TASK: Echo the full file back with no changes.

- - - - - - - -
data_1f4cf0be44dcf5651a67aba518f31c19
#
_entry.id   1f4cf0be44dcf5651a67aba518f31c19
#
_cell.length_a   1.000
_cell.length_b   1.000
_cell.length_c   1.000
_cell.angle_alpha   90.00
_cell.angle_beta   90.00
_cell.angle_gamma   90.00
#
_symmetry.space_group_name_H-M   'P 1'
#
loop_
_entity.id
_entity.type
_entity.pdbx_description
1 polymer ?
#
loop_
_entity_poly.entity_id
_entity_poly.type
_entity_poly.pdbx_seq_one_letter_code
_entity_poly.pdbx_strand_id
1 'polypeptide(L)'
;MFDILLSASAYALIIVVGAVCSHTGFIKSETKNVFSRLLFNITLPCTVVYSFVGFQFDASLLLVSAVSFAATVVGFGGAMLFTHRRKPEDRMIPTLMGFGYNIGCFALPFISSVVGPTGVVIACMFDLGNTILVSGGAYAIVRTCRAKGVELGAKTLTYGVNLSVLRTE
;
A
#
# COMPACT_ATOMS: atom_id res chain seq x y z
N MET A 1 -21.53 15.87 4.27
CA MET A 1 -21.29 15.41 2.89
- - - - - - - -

data_1f4cf0be44dcf5651a67aba518f31c19
#
_entry.id   1f4cf0be44dcf5651a67aba518f31c19
#
_cell.length_a   1.000
_cell.length_b   1.000
_cell.length_c   1.000
_cell.angle_alpha   90.00
_cell.angle_beta   90.00
_cell.angle_gamma   90.00
#
_symmetry.space_group_name_H-M   'P 1'
#
loop_
_entity.id
_entity.type
_entity.pdbx_description
1 polymer ?
#
loop_
_entity_poly.entity_id
_entity_poly.type
_entity_poly.pdbx_seq_one_letter_code
_entity_poly.pdbx_strand_id
1 'polypeptide(L)'
;MFDILLSASAYALIIVVGAVCSHTGFIKSETKNVFSRLLFNITLPCTVVYSFVGFQFDASLLLVSAVSFAATVVGFGGAMLFTHRRKPEDRMIPTLMGFGYNIGCFALPFISSVVGPTGVVIACMFDLGNTILVSGGAYAIVRTCRAKGVELGAKTLTYGVNLSVLRTE
;
A
#
# COMPACT_ATOMS: atom_id res chain seq x y z
N MET A 1 -21.53 15.87 4.27
CA MET A 1 -21.29 15.41 2.89